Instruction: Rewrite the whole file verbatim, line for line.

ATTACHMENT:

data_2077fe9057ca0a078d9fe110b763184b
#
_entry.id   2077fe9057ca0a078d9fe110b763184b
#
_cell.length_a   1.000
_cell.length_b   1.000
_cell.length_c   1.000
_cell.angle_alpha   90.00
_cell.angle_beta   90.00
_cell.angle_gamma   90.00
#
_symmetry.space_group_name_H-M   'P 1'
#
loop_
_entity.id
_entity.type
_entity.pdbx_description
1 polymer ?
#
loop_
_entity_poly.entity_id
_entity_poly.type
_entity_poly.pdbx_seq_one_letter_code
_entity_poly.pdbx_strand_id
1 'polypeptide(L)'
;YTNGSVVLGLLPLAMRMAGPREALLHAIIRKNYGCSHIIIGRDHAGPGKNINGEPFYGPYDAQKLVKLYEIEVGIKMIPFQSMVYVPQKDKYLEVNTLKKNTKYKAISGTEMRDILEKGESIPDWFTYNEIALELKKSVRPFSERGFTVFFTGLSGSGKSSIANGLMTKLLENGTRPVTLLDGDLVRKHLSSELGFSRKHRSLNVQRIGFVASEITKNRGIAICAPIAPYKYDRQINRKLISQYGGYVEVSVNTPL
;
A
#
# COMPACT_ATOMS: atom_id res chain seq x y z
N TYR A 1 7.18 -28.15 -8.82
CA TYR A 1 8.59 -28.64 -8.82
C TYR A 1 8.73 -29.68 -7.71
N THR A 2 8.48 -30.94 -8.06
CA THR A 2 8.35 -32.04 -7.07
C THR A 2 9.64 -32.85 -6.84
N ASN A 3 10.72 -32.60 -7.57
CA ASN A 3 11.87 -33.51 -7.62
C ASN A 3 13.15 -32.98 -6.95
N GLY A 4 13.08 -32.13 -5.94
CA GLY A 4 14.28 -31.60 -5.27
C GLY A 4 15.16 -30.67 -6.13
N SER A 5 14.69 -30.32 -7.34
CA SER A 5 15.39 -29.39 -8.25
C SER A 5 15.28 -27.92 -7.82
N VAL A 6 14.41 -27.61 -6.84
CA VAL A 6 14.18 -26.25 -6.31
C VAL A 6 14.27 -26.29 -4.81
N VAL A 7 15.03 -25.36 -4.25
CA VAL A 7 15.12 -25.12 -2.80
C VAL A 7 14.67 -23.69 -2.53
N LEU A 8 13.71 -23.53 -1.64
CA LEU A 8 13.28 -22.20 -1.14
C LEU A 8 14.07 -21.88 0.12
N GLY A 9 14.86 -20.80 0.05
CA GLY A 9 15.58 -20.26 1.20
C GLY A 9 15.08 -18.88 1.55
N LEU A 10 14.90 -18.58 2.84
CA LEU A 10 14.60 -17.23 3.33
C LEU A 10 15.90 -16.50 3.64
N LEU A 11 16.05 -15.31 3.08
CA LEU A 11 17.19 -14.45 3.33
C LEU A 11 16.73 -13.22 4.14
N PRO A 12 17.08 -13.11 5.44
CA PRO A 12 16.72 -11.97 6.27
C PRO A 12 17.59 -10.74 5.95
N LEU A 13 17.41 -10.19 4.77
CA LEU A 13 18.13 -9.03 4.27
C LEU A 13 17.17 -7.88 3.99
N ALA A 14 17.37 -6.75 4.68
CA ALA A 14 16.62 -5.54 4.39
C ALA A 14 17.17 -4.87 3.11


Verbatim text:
data_2077fe9057ca0a078d9fe110b763184b
#
_entry.id   2077fe9057ca0a078d9fe110b763184b
#
_cell.length_a   1.000
_cell.length_b   1.000
_cell.length_c   1.000
_cell.angle_alpha   90.00
_cell.angle_beta   90.00
_cell.angle_gamma   90.00
#
_symmetry.space_group_name_H-M   'P 1'
#
loop_
_entity.id
_entity.type
_entity.pdbx_description
1 polymer ?
#
loop_
_entity_poly.entity_id
_entity_poly.type
_entity_poly.pdbx_seq_one_letter_code
_entity_poly.pdbx_strand_id
1 'polypeptide(L)'
;YTNGSVVLGLLPLAMRMAGPREALLHAIIRKNYGCSHIIIGRDHAGPGKNINGEPFYGPYDAQKLVKLYEIEVGIKMIPFQSMVYVPQKDKYLEVNTLKKNTKYKAISGTEMRDILEKGESIPDWFTYNEIALELKKSVRPFSERGFTVFFTGLSGSGKSSIANGLMTKLLENGTRPVTLLDGDLVRKHLSSELGFSRKHRSLNVQRIGFVASEITKNRGIAICAPIAPYKYDRQINRKLISQYGGYVEVSVNTPL
;
A
#
# COMPACT_ATOMS: atom_id res chain seq x y z
N TYR A 1 7.18 -28.15 -8.82
CA TYR A 1 8.59 -28.64 -8.82
C TYR A 1 8.73 -29.68 -7.71
N THR A 2 8.48 -30.94 -8.06
CA THR A 2 8.35 -32.04 -7.07
C THR A 2 9.64 -32.85 -6.84
N ASN A 3 10.72 -32.60 -7.57
CA ASN A 3 11.87 -33.51 -7.62
C ASN A 3 13.15 -32.98 -6.95
N GLY A 4 13.08 -32.13 -5.94
CA GLY A 4 14.28 -31.60 -5.27
C GLY A 4 15.16 -30.67 -6.13
N SER A 5 14.69 -30.32 -7.34
CA SER A 5 15.39 -29.39 -8.25
C SER A 5 15.28 -27.92 -7.82
N VAL A 6 14.41 -27.61 -6.84
CA VAL A 6 14.18 -26.25 -6.31
C VAL A 6 14.27 -26.29 -4.81
N VAL A 7 15.03 -25.36 -4.25
CA VAL A 7 15.12 -25.12 -2.80
C VAL A 7 14.67 -23.69 -2.53
N LEU A 8 13.71 -23.53 -1.64
CA LEU A 8 13.28 -22.20 -1.14
C LEU A 8 14.07 -21.88 0.12
N GLY A 9 14.86 -20.80 0.05
CA GLY A 9 15.58 -20.26 1.20
C GLY A 9 15.08 -18.88 1.55
N LEU A 10 14.90 -18.58 2.84
CA LEU A 10 14.60 -17.23 3.33
C LEU A 10 15.90 -16.50 3.64
N LEU A 11 16.05 -15.31 3.08
CA LEU A 11 17.19 -14.45 3.33
C LEU A 11 16.73 -13.22 4.14
N PRO A 12 17.08 -13.11 5.44
CA PRO A 12 16.72 -11.97 6.27
C PRO A 12 17.59 -10.74 5.95
N LEU A 13 17.41 -10.19 4.77
CA LEU A 13 18.13 -9.03 4.27
C LEU A 13 17.17 -7.88 3.99
N ALA A 14 17.37 -6.75 4.68
CA ALA A 14 16.62 -5.54 4.39
C ALA A 14 17.17 -4.87 3.11